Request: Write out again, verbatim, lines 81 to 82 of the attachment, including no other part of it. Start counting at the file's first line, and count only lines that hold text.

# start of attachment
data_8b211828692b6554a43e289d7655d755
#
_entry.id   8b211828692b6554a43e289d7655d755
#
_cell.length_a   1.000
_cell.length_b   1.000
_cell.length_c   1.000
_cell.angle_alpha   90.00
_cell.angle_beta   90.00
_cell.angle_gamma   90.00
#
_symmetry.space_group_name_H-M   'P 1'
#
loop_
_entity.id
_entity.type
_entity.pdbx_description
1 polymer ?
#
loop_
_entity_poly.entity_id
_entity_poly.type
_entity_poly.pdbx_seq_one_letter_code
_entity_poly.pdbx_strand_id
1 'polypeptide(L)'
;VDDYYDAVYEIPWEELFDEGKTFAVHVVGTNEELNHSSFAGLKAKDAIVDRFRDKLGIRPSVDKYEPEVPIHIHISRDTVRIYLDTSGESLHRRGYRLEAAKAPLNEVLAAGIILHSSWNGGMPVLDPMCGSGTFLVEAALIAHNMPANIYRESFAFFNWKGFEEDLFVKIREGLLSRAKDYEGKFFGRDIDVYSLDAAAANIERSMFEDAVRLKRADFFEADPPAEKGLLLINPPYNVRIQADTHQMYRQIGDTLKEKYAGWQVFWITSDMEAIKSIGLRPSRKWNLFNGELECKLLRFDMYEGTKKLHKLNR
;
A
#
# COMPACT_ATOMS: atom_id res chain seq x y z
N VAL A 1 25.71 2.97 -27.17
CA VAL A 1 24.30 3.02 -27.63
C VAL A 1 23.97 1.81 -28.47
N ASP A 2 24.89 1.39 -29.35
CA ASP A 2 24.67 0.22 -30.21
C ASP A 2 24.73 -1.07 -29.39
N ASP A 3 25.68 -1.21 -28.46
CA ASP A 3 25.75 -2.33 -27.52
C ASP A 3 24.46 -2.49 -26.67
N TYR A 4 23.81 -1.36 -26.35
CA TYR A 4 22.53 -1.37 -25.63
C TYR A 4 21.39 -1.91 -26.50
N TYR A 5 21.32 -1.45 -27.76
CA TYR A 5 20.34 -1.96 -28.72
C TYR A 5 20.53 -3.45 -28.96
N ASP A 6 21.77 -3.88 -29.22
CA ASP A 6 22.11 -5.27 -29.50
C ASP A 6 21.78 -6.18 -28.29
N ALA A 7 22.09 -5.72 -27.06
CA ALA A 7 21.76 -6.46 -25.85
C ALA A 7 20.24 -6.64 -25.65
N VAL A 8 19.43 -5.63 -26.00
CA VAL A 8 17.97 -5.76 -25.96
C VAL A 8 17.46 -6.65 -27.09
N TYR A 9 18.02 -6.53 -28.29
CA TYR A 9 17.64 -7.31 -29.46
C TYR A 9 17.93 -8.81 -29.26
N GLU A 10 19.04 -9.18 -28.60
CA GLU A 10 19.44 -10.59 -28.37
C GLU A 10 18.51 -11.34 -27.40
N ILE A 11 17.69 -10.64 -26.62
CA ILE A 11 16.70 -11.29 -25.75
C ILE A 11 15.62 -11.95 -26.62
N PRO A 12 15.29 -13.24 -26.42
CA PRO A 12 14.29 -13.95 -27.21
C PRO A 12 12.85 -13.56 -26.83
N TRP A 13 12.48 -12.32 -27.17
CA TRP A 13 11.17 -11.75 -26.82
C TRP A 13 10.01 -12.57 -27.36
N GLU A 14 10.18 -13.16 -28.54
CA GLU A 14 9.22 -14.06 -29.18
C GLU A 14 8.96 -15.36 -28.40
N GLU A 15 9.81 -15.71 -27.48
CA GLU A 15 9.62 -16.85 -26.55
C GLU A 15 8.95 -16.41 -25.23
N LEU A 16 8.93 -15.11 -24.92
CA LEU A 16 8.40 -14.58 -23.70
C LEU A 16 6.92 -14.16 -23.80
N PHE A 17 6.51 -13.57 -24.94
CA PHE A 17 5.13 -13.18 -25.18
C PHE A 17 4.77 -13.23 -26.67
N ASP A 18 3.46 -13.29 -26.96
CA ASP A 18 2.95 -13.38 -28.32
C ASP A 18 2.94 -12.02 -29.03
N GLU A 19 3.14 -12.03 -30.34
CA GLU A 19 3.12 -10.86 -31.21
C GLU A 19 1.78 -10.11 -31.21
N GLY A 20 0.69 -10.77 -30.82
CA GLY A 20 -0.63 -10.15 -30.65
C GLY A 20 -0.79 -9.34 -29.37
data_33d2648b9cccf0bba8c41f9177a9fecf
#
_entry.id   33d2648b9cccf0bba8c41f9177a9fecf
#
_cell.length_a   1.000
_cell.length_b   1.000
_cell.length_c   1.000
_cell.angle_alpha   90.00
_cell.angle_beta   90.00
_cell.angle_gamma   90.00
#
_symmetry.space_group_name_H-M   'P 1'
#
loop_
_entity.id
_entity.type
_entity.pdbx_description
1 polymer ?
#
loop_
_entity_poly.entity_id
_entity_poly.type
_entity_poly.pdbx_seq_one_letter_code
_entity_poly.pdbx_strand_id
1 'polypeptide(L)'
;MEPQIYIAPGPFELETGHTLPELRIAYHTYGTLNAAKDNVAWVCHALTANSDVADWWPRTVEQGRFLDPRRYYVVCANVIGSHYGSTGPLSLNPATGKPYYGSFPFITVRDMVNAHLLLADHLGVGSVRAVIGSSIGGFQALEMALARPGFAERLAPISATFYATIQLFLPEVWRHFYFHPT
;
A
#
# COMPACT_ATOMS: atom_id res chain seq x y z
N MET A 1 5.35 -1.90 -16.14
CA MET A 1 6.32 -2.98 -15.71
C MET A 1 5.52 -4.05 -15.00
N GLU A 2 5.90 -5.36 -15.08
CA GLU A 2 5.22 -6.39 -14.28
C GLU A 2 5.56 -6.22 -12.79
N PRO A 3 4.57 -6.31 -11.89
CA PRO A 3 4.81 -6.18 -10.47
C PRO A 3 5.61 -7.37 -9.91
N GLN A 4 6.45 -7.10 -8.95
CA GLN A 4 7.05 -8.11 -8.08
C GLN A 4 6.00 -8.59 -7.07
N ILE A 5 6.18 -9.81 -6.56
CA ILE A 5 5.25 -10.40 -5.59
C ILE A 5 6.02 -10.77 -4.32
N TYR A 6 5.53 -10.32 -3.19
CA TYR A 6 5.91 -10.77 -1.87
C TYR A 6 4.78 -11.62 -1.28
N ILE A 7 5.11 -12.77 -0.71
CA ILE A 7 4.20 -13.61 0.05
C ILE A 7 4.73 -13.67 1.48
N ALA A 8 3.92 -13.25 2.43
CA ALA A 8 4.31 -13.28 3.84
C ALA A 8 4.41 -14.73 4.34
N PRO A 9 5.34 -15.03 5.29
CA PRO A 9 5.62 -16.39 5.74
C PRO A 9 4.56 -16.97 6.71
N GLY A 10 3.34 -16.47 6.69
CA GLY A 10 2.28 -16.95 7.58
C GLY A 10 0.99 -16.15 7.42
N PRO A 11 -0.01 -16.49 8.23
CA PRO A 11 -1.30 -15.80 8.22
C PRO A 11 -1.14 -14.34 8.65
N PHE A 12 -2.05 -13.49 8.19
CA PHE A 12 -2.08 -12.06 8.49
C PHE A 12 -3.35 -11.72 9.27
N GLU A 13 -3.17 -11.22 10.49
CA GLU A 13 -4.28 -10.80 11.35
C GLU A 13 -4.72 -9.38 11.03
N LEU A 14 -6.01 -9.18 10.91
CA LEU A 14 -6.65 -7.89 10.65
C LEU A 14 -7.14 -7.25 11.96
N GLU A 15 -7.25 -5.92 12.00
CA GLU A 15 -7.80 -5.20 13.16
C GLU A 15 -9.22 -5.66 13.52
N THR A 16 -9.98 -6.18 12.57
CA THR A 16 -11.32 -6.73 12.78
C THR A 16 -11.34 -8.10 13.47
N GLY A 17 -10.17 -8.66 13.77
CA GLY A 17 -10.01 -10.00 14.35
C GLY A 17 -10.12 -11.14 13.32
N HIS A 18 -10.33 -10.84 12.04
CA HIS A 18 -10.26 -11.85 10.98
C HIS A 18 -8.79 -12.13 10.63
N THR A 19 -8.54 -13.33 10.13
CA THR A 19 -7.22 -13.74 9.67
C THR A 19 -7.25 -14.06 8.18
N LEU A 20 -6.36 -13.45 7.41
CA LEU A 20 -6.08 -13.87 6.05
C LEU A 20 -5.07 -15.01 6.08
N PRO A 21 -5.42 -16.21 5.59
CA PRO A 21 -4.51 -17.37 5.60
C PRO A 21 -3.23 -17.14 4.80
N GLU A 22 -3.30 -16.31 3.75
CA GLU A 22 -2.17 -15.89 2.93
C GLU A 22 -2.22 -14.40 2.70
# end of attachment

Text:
C PHE A 17 4.77 -13.23 -26.67
N ASP A 18 3.46 -13.29 -26.96